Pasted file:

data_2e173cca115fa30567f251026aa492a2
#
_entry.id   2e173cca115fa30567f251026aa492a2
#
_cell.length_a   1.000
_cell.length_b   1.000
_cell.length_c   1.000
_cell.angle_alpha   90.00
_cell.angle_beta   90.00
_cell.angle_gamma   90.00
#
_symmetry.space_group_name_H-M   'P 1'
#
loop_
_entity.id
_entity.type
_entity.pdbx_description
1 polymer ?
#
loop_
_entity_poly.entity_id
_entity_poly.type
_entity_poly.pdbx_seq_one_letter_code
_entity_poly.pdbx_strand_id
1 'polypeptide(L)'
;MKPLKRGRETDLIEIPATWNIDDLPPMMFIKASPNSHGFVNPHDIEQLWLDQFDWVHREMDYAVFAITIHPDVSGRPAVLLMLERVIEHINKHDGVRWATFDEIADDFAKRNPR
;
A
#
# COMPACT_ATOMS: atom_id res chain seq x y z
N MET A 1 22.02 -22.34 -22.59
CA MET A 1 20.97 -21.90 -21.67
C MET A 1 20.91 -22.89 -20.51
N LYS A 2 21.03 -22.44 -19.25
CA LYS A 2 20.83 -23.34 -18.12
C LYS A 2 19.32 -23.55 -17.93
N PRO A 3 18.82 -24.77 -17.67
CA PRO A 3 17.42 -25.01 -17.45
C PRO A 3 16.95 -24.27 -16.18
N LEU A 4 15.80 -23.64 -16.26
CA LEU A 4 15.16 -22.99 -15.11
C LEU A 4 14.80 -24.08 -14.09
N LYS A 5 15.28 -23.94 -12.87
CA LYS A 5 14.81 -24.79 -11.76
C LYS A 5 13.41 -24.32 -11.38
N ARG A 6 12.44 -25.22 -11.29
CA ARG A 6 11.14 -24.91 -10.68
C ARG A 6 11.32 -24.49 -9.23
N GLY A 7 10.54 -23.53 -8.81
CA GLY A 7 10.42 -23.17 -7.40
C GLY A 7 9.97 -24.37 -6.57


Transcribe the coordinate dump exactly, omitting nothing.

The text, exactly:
data_2e173cca115fa30567f251026aa492a2
#
_entry.id   2e173cca115fa30567f251026aa492a2
#
_cell.length_a   1.000
_cell.length_b   1.000
_cell.length_c   1.000
_cell.angle_alpha   90.00
_cell.angle_beta   90.00
_cell.angle_gamma   90.00
#
_symmetry.space_group_name_H-M   'P 1'
#
loop_
_entity.id
_entity.type
_entity.pdbx_description
1 polymer ?
#
loop_
_entity_poly.entity_id
_entity_poly.type
_entity_poly.pdbx_seq_one_letter_code
_entity_poly.pdbx_strand_id
1 'polypeptide(L)'
;MKPLKRGRETDLIEIPATWNIDDLPPMMFIKASPNSHGFVNPHDIEQLWLDQFDWVHREMDYAVFAITIHPDVSGRPAVLLMLERVIEHINKHDGVRWATFDEIADDFAKRNPR
;
A
#
# COMPACT_ATOMS: atom_id res chain seq x y z
N MET A 1 22.02 -22.34 -22.59
CA MET A 1 20.97 -21.90 -21.67
C MET A 1 20.91 -22.89 -20.51
N LYS A 2 21.03 -22.44 -19.25
CA LYS A 2 20.83 -23.34 -18.12
C LYS A 2 19.32 -23.55 -17.93
N PRO A 3 18.82 -24.77 -17.67
CA PRO A 3 17.42 -25.01 -17.45
C PRO A 3 16.95 -24.27 -16.18
N LEU A 4 15.80 -23.64 -16.26
CA LEU A 4 15.16 -22.99 -15.11
C LEU A 4 14.80 -24.08 -14.09
N LYS A 5 15.28 -23.94 -12.87
CA LYS A 5 14.81 -24.79 -11.76
C LYS A 5 13.41 -24.32 -11.38
N ARG A 6 12.44 -25.22 -11.29
CA ARG A 6 11.14 -24.91 -10.68
C ARG A 6 11.32 -24.49 -9.23
N GLY A 7 10.54 -23.53 -8.81
CA GLY A 7 10.42 -23.17 -7.40
C GLY A 7 9.97 -24.37 -6.57